Understanding mechanisms of bile salts resistance in Shigella flexneri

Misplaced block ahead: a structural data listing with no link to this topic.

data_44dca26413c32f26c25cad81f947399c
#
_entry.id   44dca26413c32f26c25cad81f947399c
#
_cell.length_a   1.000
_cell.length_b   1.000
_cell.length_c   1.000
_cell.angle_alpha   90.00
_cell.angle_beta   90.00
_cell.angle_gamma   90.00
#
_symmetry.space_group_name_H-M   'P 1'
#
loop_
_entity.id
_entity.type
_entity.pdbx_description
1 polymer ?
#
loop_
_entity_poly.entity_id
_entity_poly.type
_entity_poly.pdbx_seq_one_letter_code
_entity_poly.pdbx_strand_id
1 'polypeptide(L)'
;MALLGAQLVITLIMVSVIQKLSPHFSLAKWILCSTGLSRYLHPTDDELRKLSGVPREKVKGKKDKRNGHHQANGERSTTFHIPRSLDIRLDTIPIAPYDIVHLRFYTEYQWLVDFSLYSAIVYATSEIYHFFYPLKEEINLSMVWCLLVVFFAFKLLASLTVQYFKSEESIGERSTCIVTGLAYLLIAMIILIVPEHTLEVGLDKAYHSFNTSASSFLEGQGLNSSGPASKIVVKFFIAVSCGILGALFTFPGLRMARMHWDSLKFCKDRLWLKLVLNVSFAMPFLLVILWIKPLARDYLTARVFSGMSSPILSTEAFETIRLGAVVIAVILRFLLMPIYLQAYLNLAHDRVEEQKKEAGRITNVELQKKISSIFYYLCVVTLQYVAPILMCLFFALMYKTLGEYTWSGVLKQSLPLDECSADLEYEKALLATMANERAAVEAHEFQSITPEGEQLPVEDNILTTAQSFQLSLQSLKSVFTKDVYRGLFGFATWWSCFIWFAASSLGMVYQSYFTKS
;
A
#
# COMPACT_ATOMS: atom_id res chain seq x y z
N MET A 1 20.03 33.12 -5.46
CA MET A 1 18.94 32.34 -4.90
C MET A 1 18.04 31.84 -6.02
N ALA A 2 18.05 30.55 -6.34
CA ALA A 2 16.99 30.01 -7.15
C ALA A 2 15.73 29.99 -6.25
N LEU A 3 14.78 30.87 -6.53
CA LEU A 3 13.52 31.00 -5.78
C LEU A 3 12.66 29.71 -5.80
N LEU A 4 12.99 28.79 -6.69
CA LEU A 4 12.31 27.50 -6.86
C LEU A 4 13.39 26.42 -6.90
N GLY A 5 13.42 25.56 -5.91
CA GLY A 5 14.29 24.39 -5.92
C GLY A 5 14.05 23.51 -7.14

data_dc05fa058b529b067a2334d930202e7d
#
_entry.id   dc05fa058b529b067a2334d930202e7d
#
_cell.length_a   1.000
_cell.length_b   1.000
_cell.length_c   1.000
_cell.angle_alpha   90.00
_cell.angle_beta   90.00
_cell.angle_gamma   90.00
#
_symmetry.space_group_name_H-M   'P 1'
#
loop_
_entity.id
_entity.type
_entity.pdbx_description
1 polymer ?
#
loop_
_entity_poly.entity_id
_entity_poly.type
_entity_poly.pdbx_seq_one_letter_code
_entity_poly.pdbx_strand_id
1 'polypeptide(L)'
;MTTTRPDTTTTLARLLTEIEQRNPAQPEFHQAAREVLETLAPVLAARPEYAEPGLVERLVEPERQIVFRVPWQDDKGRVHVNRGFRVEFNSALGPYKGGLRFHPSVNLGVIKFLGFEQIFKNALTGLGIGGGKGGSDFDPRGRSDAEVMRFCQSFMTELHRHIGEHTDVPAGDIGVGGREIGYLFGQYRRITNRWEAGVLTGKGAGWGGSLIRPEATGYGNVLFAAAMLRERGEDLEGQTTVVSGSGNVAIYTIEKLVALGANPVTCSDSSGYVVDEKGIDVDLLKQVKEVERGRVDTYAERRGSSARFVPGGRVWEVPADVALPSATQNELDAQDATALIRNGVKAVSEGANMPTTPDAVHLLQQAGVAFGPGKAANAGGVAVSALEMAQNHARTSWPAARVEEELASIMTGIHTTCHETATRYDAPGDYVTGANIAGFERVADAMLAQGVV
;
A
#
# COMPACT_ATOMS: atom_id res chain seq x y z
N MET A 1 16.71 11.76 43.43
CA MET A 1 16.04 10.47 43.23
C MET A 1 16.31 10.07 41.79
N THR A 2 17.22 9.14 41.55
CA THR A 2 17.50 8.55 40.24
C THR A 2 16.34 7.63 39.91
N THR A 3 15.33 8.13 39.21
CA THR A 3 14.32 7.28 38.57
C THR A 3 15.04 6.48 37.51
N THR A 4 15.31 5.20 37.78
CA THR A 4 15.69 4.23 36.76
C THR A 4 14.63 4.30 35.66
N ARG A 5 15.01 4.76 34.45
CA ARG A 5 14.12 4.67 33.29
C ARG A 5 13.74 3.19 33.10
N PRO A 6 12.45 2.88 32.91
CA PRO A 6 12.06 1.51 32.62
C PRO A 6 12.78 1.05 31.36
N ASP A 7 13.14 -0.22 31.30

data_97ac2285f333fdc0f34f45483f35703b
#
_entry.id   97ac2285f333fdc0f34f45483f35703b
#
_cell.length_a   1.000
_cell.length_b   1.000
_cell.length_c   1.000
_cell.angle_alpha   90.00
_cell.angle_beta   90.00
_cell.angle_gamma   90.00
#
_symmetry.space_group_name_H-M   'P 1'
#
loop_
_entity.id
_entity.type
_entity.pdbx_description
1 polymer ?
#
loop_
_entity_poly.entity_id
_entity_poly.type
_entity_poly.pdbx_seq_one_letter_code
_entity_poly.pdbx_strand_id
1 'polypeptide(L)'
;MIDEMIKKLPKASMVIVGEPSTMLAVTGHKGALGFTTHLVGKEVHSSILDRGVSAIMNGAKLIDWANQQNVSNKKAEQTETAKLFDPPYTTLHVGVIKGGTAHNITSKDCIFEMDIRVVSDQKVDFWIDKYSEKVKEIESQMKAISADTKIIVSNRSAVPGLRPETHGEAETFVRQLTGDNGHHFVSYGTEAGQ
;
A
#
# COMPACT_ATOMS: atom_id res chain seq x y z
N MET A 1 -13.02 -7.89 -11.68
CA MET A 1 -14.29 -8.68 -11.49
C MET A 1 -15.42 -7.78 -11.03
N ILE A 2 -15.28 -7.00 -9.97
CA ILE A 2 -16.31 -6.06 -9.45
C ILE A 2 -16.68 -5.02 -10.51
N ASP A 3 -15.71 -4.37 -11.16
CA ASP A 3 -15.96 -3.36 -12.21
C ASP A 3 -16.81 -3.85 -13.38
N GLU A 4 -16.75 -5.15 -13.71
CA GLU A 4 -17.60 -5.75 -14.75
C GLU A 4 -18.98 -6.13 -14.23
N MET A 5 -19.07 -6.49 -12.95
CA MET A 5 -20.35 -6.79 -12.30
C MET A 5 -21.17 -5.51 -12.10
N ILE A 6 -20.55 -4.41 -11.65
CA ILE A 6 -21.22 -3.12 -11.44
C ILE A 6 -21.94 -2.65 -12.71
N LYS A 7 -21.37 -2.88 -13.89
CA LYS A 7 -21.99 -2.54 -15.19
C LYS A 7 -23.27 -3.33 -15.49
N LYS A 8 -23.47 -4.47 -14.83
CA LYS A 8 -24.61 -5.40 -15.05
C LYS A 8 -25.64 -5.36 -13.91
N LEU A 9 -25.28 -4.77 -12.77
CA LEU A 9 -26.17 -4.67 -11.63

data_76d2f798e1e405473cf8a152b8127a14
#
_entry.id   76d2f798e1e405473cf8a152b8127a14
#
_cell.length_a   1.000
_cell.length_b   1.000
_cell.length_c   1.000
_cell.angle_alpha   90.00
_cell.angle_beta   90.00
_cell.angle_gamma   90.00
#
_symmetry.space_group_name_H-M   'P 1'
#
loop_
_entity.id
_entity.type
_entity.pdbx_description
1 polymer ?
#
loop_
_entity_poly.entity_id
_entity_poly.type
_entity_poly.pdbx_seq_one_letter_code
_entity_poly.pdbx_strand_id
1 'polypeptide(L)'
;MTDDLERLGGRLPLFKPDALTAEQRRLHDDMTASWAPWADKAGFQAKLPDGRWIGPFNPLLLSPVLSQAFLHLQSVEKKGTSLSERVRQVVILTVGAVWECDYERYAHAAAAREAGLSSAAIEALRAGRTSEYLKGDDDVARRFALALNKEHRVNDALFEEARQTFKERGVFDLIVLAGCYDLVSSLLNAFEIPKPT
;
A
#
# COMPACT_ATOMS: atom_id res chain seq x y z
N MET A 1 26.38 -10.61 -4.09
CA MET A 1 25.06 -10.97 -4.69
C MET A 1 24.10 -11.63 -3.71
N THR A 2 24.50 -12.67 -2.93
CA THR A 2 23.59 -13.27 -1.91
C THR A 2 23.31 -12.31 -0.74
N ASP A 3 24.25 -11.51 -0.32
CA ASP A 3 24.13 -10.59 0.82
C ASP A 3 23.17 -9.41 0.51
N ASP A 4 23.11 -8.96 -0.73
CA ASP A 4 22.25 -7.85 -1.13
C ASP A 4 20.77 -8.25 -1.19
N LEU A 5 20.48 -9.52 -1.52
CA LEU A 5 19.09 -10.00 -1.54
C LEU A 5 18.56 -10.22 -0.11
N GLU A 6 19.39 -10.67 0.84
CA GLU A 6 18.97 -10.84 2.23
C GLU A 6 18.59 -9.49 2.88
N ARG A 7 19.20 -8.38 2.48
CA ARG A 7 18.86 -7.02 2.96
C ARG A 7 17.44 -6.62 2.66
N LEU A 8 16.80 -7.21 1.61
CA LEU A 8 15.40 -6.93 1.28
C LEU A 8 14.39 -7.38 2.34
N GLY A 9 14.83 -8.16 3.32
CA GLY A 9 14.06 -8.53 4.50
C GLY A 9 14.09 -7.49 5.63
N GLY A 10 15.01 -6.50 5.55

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The Shigella species are Gram-negative enteropathogens that produce severe diarrhea, cramping, and dehydration in millions of people annually. The pathogens most commonly infect children under the age of 5 years in developing nations, where the rise of multidrug-resistant species is increasingly problematic. Despite several attempts to develop a vaccine against these pathogens, no successful vaccine has been produced. In order to achieve this goal, several characteristics of Shigella must be further elucidated. Namely, we must better understand the mechanisms Shigella employs in order to circumvent the immune response. A key way in which Shigella circumvents the innate defenses of the host is through resistance to bile salts, the principal component of bile, a substance found in the small intestine that is required for digestion. One such bile salt resistance mechanism of Shigella involves lipopolysaccharide (LPS), an extracellular structure composed of three regions: a transmembrane lipid, a polysaccharide core, and an O-antigen. LPS and LPS modifications have been implicated in bile salts resistance in other enteropathogens. Thus, the goal of this study was to build from preliminary findings to understand the role of LPS in conferring bile salts resistance in Shigella. Two Shigella flexneri mutants were studied to understand the roles of the polysaccharide core and O-antigen on bacterial growth and LPS modifications during exposure to bile salts. Growth comparisons of the mutants relative to wild type bacteria in the presence of bile salts were performed, including analysis of growth with exposure to bile salts and with varying levels of environmental glucose. Additionally, LPS was extracted from wild type and mutant bacteria grown in these conditions for analysis by sodium dodecyl sulphate–polyacrylamide gel electrophoresis (SDS-PAGE). The growth curves demonstrated that both the O-antigen and polysaccharide core mutants exhibited slow growth with exposure to bile salts, while the SDS-PAGE analyses revealed changes in the LPS profile of wild type and both LPS mutants when grown in bile salts. These data indicate that the O-antigen likely has an important role in conferring bile salts resistance and that the polysaccharide core may also facilitate resistance. This study allows us to better understand how LPS contributes to bile salts resistance in S. flexneri, which may enhance efforts to develop an effective vaccine against this pathogen.